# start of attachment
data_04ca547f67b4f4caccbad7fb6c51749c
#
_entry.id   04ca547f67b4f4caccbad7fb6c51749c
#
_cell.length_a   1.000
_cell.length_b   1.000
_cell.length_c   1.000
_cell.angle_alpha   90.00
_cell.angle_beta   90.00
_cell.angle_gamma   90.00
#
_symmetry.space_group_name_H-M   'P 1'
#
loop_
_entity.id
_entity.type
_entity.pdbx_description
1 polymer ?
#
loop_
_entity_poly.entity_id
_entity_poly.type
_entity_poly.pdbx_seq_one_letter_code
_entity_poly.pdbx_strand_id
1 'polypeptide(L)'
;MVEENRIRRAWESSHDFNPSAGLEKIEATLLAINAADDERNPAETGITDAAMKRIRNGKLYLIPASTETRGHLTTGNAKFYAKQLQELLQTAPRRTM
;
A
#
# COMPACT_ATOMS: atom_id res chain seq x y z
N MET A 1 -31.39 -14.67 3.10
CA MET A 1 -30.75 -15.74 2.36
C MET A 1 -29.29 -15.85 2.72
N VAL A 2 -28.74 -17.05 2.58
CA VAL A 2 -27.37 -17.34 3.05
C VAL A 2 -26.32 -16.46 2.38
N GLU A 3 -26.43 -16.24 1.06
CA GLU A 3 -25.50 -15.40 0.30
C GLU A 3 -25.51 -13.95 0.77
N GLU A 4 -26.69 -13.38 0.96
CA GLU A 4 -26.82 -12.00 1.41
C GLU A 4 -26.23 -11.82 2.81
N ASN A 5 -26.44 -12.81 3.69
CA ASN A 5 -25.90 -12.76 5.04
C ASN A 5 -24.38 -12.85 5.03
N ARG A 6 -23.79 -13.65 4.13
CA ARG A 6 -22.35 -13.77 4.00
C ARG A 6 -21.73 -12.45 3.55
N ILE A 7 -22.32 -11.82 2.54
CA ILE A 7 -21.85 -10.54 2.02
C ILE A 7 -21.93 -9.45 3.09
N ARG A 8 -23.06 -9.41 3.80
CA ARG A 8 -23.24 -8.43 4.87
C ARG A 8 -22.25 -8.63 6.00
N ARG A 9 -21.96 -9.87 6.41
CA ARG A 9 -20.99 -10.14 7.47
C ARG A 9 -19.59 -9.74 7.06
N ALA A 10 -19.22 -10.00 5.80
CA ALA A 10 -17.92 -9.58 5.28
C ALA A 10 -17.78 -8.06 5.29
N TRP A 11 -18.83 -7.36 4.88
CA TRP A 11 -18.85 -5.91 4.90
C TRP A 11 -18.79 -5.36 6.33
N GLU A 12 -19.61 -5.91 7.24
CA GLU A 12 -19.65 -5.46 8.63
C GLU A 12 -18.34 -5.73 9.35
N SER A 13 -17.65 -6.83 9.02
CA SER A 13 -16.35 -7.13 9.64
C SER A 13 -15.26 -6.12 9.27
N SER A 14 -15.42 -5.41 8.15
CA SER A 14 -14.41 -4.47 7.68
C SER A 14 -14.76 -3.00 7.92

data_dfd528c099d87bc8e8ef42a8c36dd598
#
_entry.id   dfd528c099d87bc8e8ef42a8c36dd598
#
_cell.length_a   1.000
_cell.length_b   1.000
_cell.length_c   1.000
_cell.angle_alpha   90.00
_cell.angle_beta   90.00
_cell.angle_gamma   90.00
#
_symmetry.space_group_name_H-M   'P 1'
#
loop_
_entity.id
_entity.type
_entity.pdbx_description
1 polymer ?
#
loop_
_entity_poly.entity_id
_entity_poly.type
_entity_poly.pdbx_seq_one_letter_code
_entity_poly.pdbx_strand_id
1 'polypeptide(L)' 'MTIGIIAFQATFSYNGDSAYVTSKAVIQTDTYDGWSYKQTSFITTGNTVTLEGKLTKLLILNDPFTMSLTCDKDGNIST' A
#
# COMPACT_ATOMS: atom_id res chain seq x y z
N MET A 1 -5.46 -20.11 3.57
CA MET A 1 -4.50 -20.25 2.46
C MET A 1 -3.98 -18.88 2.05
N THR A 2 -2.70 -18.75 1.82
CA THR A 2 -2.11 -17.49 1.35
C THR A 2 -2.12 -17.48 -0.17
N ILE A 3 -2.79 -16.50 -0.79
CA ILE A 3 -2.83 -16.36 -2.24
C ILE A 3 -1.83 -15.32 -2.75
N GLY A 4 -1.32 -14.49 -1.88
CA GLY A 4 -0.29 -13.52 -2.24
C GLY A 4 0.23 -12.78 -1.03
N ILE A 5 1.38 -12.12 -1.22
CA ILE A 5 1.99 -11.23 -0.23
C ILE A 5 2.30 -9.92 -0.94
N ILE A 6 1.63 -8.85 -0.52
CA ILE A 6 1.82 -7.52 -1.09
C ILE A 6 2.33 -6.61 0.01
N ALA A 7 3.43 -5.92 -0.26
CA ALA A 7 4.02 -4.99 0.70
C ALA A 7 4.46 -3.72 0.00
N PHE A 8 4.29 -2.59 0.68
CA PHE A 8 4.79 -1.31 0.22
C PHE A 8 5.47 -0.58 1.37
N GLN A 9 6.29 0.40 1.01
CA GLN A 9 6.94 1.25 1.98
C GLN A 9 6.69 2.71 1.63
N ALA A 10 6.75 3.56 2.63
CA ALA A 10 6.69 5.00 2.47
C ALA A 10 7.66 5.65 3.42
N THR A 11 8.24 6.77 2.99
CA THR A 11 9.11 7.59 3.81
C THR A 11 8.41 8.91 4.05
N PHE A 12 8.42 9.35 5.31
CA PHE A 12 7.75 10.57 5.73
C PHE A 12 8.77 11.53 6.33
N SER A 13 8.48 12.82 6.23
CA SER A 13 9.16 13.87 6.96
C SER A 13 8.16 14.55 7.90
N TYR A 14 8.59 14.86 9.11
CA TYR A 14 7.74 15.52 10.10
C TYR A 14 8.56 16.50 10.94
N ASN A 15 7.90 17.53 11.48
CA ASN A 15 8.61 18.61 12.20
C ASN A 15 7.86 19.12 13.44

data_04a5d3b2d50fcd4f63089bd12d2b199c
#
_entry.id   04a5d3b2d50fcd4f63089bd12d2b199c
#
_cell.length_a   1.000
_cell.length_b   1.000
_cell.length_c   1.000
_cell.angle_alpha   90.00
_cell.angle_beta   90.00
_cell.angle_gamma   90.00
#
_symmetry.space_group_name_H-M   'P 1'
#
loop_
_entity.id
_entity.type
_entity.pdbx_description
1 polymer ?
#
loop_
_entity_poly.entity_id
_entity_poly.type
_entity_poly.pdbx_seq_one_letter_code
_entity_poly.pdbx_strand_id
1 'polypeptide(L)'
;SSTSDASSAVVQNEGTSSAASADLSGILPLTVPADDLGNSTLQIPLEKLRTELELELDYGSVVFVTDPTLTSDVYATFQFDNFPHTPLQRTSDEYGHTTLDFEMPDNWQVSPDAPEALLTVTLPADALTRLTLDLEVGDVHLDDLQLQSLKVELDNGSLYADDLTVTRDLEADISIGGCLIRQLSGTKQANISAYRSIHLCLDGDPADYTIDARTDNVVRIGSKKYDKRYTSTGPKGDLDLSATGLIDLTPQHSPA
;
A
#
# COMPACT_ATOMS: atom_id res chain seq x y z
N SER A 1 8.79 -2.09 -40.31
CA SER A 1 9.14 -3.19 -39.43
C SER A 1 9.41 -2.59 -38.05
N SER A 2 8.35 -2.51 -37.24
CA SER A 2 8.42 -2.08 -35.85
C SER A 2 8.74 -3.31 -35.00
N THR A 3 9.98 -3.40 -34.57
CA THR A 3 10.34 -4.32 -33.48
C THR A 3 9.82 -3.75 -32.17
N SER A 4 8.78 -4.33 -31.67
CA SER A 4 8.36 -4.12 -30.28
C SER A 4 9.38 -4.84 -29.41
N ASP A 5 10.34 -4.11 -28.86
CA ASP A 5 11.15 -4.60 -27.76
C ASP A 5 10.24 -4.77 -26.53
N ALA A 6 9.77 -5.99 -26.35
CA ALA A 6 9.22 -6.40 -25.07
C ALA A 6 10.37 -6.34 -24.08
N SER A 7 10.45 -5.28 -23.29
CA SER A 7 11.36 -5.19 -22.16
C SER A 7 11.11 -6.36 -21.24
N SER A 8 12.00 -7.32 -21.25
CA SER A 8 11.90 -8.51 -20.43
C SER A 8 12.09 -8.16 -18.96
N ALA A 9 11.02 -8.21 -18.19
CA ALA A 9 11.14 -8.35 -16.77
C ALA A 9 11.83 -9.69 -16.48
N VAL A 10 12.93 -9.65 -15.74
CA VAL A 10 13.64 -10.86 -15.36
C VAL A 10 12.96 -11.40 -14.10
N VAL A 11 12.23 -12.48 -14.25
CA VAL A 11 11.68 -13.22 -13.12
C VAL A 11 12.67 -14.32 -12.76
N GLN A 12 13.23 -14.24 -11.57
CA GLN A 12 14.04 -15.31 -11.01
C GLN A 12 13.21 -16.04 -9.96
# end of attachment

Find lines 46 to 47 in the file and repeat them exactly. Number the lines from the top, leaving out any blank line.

N ARG A 6 -23.79 -13.65 4.13
CA ARG A 6 -22.35 -13.77 4.00